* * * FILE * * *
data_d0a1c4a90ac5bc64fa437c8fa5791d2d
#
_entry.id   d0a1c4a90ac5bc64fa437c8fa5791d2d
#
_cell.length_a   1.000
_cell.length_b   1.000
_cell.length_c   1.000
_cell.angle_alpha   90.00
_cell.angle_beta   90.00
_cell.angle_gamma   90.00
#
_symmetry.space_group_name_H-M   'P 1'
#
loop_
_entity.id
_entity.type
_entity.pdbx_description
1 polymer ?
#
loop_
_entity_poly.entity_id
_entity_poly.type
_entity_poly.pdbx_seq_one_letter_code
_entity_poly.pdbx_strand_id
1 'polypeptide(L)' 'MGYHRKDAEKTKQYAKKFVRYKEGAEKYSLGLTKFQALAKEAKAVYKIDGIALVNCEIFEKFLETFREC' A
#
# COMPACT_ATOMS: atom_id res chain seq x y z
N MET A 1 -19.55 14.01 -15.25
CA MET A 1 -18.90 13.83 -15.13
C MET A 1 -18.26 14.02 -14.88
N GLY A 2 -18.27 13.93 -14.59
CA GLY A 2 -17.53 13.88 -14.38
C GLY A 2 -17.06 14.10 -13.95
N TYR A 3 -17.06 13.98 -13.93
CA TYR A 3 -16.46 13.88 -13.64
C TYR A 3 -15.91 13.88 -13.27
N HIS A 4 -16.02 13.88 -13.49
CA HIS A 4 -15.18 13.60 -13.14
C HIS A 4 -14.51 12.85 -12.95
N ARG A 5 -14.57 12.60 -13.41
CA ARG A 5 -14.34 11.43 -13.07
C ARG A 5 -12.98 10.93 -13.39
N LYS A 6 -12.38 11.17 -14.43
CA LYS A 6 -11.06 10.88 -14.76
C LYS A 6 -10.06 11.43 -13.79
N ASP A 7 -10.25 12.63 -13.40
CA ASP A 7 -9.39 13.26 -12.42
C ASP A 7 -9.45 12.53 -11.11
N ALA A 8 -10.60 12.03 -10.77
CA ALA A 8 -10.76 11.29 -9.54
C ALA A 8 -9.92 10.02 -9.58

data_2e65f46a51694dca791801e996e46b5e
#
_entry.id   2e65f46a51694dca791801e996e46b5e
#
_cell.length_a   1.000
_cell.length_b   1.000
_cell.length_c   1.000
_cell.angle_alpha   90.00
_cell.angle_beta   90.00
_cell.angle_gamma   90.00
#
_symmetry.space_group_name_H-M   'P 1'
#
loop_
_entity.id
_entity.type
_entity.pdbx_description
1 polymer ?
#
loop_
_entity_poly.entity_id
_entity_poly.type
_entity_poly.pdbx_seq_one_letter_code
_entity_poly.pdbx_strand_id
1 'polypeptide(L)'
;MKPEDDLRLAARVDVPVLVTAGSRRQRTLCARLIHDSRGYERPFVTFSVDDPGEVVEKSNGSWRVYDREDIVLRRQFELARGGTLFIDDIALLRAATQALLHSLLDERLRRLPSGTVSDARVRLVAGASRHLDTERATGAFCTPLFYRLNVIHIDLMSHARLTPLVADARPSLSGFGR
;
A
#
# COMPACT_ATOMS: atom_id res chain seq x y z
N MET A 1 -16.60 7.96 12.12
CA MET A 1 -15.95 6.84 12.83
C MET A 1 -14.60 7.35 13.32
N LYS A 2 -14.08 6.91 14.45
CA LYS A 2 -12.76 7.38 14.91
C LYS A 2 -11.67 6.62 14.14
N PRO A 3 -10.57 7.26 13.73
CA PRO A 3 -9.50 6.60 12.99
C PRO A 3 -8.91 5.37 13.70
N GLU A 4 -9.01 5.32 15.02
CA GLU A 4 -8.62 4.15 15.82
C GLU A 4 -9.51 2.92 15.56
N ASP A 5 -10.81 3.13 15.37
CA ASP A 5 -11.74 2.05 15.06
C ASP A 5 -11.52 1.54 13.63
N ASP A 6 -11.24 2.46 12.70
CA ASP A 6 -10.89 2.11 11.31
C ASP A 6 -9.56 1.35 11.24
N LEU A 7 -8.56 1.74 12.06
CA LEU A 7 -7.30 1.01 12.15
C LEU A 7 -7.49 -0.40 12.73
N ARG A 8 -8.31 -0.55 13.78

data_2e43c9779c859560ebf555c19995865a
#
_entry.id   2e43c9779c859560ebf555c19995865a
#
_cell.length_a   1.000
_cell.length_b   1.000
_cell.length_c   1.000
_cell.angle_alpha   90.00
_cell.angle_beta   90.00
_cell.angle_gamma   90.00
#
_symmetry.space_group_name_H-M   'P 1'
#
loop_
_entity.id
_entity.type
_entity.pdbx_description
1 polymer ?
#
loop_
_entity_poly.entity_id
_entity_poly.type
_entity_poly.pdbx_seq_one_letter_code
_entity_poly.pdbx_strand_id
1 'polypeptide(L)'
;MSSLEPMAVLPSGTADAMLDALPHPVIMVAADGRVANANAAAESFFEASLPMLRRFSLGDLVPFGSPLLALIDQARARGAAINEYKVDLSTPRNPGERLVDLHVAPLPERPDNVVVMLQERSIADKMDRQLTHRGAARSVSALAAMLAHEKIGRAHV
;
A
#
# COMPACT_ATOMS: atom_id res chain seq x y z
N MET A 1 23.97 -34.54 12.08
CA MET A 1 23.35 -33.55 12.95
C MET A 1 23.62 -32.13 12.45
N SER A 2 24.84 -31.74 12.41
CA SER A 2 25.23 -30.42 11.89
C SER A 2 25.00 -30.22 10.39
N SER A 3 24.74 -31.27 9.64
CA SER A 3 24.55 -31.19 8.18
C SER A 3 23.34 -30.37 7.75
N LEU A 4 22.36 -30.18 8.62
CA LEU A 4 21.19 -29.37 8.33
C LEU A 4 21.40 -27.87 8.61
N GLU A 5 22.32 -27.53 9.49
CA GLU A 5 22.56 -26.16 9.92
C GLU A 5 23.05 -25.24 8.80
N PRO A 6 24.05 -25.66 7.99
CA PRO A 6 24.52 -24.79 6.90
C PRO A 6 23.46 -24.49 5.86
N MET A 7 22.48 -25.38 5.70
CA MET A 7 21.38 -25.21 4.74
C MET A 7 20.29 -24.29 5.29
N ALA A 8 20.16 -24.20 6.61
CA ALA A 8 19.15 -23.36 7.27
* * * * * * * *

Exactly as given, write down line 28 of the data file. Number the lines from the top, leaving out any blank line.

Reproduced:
N MET A 1 -19.55 14.01 -15.25